WASHINGTON, D.C. On Wednesday, September 26, 2018 NACBA Legislative Committee Member, John Rao, testified before the House Judiciary Subcommittee on […]
Chapter 7 debtor, seeks to discharge her student loans despite enrolling in an income-based repayment plan (“IBR Plan”) that reduced her monthly payments to $0. The Educational Credit Management Corp. (“ECMC”)—a seasoned veteran of this line of litigation—says this should stop her at the summary-judgment stage.
Seeking relief from mounting business debts, the Debtors retained Attorney Parker to file a joint Chapter 13 bankruptcy. After Debtors voluntarily dismissed their case—and three days before filing Chapter 7 on their behalf-Attorney Parker submitted an application for pre-confirmation attorney fees. The Chapter 7 Trustee and a creditor object.
This matter requires deciding which party should receive funds paid by a Guaranteed Auto Protection (GAP) provider after Debtor totaled his car. Debtor and the Chapter 13 Trustee contend that the GAP proceeds should flow to the bankruptcy estate. Creditor Credit Acceptance Corporation, which received the GAP funds directly from the GAP provider, argues that it is entitled to keep those funds.
The Debtors, by counsel, filed a voluntary Chapter 7 petition on May 18, 2017 at which time the automatic stay of 11 U.S.C. §362(a) went into effect. A motion to quash garnishment was filed the next day, on May 19, 2017, against Wellmont, which apparently had a judgment against the Plaintiff. An order to quash the garnishment was entered by this Court on May 22, 2017.
The Plaintiff/debtor brings this adversary proceeding against Defendants (PPR and DE III), alleging they sought to coerce the Plaintiff into paying her discharged loan in violation of the discharge injunction of 11 U.S.C. §524(a). The parties filed cross-motions for summary judgment on liability.
On October 13, 2016, Debtor filed this Chapter 13 case. On June 12, 2017, the Court confirmed the Debtor’s plan. On June 18, 2017, the Debtor filed an adversary proceeding against Educational Credit Management Corporation (“ECMC”) under § 523(a)(8) of the Bankruptcy Code, seeking to discharge over $223,000.00 of student loans that the Debtor took out to pay for law school and for her daughters to go to college.
Creditor obtained a judgment against the Debtor in state court on April 7, 2017 in the amount of $85,203.00 in damages, plus $30,000.00 in attorney’s fees. Thereafter, Creditor filed a request with the state court for issuance of a garnishment summons and writ of execution on the judgment.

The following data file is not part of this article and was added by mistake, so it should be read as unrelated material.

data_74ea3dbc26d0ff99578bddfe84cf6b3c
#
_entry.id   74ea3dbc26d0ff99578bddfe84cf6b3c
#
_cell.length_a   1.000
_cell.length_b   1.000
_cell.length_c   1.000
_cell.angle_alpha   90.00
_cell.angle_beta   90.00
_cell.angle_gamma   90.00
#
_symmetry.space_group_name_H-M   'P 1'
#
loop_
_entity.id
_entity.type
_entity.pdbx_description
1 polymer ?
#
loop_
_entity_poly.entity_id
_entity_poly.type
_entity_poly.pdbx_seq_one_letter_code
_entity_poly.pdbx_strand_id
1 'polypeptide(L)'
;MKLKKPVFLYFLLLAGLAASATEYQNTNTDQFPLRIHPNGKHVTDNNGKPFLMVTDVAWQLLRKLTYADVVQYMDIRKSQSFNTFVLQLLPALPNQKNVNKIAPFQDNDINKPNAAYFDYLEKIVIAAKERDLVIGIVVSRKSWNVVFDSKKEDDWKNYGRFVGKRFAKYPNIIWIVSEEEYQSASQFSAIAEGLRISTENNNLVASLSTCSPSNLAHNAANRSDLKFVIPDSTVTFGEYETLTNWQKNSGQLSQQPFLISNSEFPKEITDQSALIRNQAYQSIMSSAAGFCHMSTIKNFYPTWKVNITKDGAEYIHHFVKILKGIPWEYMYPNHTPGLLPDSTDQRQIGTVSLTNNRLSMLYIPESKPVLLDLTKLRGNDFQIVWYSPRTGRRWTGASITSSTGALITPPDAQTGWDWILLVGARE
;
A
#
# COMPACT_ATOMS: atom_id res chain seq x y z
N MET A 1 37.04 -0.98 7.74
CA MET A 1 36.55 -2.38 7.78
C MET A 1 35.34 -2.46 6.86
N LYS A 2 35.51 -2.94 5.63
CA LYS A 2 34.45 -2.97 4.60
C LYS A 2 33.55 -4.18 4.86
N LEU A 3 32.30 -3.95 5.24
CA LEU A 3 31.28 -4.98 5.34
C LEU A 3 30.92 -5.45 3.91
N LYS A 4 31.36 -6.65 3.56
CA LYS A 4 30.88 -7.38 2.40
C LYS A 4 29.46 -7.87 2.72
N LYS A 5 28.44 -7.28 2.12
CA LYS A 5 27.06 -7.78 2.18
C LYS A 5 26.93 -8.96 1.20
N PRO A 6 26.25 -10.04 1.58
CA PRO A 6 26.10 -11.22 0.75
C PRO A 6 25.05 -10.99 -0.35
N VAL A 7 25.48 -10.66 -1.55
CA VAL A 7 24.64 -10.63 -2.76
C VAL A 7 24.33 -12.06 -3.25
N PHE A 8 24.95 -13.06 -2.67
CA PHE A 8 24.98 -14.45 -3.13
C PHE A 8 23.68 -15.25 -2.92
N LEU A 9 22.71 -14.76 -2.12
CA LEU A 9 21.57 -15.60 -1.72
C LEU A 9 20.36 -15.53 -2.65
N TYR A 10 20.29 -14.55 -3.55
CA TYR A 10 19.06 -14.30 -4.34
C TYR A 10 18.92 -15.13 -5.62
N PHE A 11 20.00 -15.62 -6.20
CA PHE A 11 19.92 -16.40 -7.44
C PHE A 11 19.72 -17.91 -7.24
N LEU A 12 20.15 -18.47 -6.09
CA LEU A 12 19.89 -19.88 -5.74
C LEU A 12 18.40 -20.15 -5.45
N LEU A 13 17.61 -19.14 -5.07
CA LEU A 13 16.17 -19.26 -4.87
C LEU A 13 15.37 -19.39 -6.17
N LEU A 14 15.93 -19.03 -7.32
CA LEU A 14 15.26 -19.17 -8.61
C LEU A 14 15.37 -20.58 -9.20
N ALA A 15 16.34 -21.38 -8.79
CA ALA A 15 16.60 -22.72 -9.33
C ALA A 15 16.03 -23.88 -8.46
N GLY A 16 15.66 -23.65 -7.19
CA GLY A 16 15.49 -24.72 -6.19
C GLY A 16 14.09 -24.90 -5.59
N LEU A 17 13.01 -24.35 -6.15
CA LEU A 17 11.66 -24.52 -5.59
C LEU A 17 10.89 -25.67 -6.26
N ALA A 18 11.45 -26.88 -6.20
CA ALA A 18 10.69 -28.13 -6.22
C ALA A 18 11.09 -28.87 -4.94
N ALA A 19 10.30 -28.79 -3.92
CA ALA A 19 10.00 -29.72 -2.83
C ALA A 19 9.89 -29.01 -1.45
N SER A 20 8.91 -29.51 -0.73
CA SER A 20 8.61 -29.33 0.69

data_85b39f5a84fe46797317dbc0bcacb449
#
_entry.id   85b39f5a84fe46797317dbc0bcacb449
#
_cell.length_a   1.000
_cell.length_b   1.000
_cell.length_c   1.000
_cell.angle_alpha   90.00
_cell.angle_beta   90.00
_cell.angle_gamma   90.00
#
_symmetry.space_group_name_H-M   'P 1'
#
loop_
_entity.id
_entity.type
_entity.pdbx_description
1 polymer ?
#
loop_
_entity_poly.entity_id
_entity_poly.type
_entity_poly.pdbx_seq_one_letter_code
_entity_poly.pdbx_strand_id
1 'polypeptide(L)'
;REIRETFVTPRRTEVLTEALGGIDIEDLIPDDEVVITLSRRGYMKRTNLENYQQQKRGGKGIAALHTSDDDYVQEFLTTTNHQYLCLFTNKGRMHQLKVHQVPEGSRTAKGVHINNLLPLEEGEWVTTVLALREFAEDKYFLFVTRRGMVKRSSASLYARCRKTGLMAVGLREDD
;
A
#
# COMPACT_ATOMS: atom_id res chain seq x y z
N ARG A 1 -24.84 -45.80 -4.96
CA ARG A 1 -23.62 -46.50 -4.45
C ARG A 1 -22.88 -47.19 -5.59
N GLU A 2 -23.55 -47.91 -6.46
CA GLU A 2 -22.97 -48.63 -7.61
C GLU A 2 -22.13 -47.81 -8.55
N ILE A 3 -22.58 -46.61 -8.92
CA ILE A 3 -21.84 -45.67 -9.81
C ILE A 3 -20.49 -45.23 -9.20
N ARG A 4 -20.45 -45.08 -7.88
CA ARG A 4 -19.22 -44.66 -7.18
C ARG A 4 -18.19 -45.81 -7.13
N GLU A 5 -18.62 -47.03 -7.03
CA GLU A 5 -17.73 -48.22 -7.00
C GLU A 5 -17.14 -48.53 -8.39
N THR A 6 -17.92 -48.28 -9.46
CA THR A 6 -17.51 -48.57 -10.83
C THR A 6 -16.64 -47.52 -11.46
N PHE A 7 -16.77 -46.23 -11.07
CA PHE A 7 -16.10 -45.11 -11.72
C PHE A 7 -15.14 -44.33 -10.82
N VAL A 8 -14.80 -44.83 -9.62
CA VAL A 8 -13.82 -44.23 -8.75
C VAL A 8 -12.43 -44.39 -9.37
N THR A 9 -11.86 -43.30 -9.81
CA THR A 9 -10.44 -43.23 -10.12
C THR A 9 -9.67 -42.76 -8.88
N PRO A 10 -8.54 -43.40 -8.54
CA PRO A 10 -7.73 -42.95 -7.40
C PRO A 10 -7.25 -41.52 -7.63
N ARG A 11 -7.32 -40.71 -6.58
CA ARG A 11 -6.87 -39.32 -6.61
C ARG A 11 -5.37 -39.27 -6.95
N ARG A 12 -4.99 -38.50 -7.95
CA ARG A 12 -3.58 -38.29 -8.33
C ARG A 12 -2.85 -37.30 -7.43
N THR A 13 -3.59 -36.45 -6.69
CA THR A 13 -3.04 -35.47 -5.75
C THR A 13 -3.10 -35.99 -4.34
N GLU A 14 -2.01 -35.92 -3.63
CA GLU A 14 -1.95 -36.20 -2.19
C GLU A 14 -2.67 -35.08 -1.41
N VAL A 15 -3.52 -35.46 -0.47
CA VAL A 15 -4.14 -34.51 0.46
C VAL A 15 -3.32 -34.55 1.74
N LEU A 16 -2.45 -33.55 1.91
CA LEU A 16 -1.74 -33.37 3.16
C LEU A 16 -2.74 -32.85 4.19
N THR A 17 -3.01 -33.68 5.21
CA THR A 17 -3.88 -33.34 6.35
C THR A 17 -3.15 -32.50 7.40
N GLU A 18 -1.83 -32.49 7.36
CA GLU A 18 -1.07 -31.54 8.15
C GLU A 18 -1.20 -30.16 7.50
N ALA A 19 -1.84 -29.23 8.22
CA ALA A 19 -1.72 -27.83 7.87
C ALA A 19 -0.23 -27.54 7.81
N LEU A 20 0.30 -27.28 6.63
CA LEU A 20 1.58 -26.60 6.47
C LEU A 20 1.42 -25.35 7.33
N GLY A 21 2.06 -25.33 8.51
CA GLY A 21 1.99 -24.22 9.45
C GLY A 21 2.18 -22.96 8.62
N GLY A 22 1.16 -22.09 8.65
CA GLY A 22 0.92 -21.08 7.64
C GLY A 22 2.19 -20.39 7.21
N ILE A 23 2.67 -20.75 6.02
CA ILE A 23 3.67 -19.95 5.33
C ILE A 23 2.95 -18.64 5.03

Debtor wants to be a chapter 13 debtor and use her future income to repay her substantial debts through a court-approved plan. Under 11 U.S.C. §109(e), only an individual with non-contingent, liquidated, unsecured debts of less $394,725 can be a chapter 13 debtor. The Debtor’s student loan debts alone exceed that amount. When she filed her chapter 13 petition, the Debtor’s unsecured debts totaled more than $870,000, an amount that is more than double section 109(e)’s debt limit.
The Debtors filed a voluntary petition under Chapter 7 of the United States Bankruptcy Code on December 15, 2017 (the “Petition Date”). In their bankruptcy schedules, the Debtors disclosed their ownership interest in the Property, listing the value as $195,400, subject to a mortgage with an outstanding balance of $162,125 as of the Petition Date. On their amended Schedule C, the Debtors claimed a $500,000 homestead exemption in the Property.
The National Association of Consumer Bankruptcy Attorneys (NACBA) submitted comments to the U.S. Department of Education (ED) on May 17, 2018, ahead of ED’s May 22, 2018, deadline requesting information on factors to be considered in evaluating undue hardship claims asserted by student loan borrowers in adversary proceedings filed in bankruptcy cases.
Debtors filed a joint petition under chapter 13 of the Bankruptcy Code on February 5, 2018. On March 5, 2018, they attended their section 341 meeting with the office of the chapter 13 trustee. During the meeting, the Debtors were questioned about their marital status and responded by showing the trustee’s attorney a copy of their “Certificate of Civil Union.”
The confirmed the Debtor’s Chapter 13 plan commonly referred to as a “cure and maintain” plan. In the plan, the Debtor listed the amount of the prepetition arrearage she believed she owed to the Association. The plan provides for monthly payments to cure that arrearage over the life of the plan and provides for payment of the regular Association payments each month.
The National Association of Consumer Bankruptcy Attorneys (NACBA) is announcing the latest election results for the Board of Directors. Carol A. Colliersmith, Esq., from Marietta, GA, and Edward C. Boltz, Esq., from Durham, NC were re-elected to the Board of Directors. NACBA congratulates Jenny L. Doling, Esq. on being elected to the Board of Directors for 2018.
This case involves whether or not debtor’s counsel in Chapter 13 bankruptcy proceedings in this District will be reimbursed money advanced to their debtor clients for filing their bankruptcy petitions, taking required credit counseling course prior to filing bankruptcy, and for credit reports obtained by counsel prior to the petition being filed.